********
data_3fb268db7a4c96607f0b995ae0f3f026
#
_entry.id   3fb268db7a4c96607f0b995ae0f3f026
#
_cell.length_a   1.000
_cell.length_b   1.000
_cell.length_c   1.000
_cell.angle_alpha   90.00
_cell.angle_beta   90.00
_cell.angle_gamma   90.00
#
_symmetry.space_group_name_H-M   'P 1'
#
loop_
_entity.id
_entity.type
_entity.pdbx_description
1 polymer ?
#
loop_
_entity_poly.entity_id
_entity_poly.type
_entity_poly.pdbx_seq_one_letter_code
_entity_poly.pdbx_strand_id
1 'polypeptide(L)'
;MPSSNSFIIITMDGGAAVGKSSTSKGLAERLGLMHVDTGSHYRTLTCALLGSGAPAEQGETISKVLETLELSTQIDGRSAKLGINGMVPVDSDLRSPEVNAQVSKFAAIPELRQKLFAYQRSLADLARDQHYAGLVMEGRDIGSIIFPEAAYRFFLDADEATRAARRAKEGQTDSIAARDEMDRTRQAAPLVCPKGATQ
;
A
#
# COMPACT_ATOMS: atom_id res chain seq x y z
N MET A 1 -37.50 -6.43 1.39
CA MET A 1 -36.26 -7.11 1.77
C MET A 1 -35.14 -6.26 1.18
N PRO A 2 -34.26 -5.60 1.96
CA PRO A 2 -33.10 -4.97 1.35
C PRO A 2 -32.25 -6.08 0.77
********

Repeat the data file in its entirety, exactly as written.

data_3fb268db7a4c96607f0b995ae0f3f026
#
_entry.id   3fb268db7a4c96607f0b995ae0f3f026
#
_cell.length_a   1.000
_cell.length_b   1.000
_cell.length_c   1.000
_cell.angle_alpha   90.00
_cell.angle_beta   90.00
_cell.angle_gamma   90.00
#
_symmetry.space_group_name_H-M   'P 1'
#
loop_
_entity.id
_entity.type
_entity.pdbx_description
1 polymer ?
#
loop_
_entity_poly.entity_id
_entity_poly.type
_entity_poly.pdbx_seq_one_letter_code
_entity_poly.pdbx_strand_id
1 'polypeptide(L)'
;MPSSNSFIIITMDGGAAVGKSSTSKGLAERLGLMHVDTGSHYRTLTCALLGSGAPAEQGETISKVLETLELSTQIDGRSAKLGINGMVPVDSDLRSPEVNAQVSKFAAIPELRQKLFAYQRSLADLARDQHYAGLVMEGRDIGSIIFPEAAYRFFLDADEATRAARRAKEGQTDSIAARDEMDRTRQAAPLVCPKGATQ
;
A
#
# COMPACT_ATOMS: atom_id res chain seq x y z
N MET A 1 -37.50 -6.43 1.39
CA MET A 1 -36.26 -7.11 1.77
C MET A 1 -35.14 -6.26 1.18
N PRO A 2 -34.26 -5.60 1.96
CA PRO A 2 -33.10 -4.97 1.35
C PRO A 2 -32.25 -6.08 0.77